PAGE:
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“He’s an ebullient, live-wire, irrepressible character who knows only one speed – supersonic.”
In my role as Chairman of the first day of the Delhi Terminal 3 concessionaires’ conference held by Delhi International Airport and GMR this week, that’s how I introduced GMR Chief Commercial Officer and Head of Strategic Planning Suredj Autar (below).
The name stuck. Speaker after speaker subsequently referred to ‘Supersonic’ in later presentations.
Suredj truly lives up to his new epithet. He is driving a quite incredible team effort to get the commercial offer ready at the new T3, slated to open in July.
It was a construction site (below) when The Moodie Report walked it on Monday. But five months from now almost to the day it will have been transformed into what GMR pledges will be one of the great airports of the world.
[Pictured Martin Moodie – the one with the ill-fitting hat – and The Design Solution Director Robbie Gill]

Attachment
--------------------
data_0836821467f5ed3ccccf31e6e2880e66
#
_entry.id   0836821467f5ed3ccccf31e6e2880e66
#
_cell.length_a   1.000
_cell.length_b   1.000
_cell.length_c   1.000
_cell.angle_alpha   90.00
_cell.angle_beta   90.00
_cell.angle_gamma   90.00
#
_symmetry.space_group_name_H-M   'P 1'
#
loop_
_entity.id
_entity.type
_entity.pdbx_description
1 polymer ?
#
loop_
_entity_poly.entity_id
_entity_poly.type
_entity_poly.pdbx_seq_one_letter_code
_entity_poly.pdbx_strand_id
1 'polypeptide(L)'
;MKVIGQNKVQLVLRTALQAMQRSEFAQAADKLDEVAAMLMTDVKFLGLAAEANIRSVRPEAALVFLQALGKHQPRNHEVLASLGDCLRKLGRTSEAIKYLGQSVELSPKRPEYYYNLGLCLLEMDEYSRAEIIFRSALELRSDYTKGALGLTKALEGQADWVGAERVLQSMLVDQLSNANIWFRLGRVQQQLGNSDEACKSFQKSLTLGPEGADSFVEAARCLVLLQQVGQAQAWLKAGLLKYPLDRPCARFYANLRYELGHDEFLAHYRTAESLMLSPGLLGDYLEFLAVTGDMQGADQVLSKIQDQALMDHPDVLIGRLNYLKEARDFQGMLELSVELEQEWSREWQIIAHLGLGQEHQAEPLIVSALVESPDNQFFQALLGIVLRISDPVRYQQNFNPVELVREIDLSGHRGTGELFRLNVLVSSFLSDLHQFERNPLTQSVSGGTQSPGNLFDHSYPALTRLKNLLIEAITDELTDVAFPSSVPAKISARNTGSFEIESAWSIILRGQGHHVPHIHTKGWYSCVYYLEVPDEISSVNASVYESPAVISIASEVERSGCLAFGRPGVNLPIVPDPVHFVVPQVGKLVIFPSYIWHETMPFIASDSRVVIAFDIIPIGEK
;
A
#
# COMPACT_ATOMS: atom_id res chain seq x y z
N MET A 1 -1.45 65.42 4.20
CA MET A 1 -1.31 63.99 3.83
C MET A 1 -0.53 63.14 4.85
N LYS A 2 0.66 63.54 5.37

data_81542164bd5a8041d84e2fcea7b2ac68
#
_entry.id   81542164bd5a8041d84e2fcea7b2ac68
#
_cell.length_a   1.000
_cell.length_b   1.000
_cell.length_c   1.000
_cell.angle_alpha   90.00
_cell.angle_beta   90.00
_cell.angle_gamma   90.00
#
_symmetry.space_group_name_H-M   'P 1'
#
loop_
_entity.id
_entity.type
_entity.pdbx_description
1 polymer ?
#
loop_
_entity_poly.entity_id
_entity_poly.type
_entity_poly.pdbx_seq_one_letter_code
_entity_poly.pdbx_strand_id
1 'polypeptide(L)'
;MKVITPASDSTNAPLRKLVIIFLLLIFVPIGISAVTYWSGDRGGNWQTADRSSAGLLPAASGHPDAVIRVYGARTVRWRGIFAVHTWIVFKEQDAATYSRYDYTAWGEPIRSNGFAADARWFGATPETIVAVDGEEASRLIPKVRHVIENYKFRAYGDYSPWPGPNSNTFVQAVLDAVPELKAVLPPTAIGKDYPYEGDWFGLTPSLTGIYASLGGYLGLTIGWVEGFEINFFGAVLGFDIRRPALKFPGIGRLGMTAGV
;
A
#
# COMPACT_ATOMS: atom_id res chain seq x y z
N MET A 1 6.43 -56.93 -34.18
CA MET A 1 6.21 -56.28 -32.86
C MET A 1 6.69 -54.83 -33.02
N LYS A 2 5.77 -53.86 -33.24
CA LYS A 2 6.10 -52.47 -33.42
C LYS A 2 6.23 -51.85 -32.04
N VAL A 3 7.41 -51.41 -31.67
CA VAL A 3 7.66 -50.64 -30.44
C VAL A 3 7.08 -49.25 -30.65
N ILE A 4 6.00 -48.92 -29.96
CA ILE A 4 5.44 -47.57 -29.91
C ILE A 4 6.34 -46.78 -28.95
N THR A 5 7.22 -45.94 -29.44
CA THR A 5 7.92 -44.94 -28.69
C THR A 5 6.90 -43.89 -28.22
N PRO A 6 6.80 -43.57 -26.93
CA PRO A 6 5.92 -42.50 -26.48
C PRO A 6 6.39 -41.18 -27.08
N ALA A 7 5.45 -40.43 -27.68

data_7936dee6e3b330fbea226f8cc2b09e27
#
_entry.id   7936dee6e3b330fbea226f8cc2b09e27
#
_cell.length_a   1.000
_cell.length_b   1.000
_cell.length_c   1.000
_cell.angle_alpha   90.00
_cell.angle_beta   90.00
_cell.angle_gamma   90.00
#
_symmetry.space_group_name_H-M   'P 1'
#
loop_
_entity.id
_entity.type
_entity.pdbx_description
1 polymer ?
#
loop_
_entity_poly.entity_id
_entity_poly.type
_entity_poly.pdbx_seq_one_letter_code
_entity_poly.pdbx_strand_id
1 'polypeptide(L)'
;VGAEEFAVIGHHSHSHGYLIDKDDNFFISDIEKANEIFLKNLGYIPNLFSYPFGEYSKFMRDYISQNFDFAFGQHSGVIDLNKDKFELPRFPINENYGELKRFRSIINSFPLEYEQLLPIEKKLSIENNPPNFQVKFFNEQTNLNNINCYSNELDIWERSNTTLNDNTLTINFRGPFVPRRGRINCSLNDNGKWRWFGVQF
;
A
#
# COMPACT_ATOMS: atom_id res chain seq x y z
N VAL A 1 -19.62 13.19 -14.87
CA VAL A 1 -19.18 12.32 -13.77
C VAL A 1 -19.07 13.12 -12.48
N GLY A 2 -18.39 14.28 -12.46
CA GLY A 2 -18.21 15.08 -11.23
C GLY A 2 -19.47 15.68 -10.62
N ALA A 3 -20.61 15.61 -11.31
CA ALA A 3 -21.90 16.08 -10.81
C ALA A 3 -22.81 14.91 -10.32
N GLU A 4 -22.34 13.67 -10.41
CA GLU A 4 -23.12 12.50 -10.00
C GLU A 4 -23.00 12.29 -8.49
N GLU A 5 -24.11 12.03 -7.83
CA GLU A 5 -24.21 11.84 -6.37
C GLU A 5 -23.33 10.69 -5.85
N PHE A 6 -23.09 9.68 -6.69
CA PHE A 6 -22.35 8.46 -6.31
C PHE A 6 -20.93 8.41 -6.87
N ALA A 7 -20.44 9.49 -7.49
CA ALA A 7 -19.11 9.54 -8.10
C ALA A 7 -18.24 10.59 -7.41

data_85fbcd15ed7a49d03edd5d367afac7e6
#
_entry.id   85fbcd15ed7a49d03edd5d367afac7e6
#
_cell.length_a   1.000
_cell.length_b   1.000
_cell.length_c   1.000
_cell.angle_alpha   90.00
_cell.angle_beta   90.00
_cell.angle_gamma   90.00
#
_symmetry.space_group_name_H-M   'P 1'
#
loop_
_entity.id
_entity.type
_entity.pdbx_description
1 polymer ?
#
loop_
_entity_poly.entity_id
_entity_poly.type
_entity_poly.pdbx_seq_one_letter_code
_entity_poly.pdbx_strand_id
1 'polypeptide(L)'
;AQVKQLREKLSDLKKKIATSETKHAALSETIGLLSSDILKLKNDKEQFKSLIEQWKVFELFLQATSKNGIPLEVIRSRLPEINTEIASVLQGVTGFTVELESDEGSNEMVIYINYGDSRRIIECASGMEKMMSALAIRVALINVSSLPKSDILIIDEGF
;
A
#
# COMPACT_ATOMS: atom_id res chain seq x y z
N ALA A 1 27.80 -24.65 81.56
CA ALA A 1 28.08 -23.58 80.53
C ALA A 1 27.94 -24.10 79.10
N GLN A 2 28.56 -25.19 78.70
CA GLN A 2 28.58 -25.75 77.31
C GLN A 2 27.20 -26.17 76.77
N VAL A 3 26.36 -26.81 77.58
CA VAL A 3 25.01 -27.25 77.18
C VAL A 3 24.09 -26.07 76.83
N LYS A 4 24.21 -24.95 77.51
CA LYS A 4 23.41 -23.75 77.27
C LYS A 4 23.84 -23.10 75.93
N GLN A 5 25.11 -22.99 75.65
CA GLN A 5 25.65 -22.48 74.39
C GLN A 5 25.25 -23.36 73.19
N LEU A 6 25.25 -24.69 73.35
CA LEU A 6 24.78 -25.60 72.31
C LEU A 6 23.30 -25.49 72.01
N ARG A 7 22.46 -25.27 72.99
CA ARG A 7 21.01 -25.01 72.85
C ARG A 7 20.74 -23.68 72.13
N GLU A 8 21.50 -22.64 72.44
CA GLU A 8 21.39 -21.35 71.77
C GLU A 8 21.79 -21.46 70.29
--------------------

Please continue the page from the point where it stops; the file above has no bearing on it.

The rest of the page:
I don’t doubt it. I interviewed GMR Airports Division Business Chairman Kiran Grandi (below) this week, a modest man who when he said the new terminal would be “10 out of 10” was speaking with passion and pride and conviction. I met dozens of the DIAL managers and all were imbued with a sense of destiny.
I met the leading concessionaires from duty free to food & beverage to premium lounges. All were convinced they were part of history being made.
And I met Suredj. Or at least I kept meeting him as he passed me in a whirr. Suredj cannot keep still for a single moment, such is his energy for any project that he’s involved with. And none has ever compared to what he’s trying to deliver at Terminal 3.
Suredj knows airport commercial revenues inside out and back to front. He headed the Amsterdam Airport Schiphol non-aeronautical revenues team for five years. He ran HMSHost’s operations in Asia Pacific. Everywhere he goes he makes things happen.
There’s an almost evangelical zeal to him, combined with a boyish enthusiasm that you just can’t help but like.
With five months to go GMR and DIAL are going to have to move at a pace perhaps unprecedented in aviation circles to get the job completed. What better way to do that than having a supersonic connection?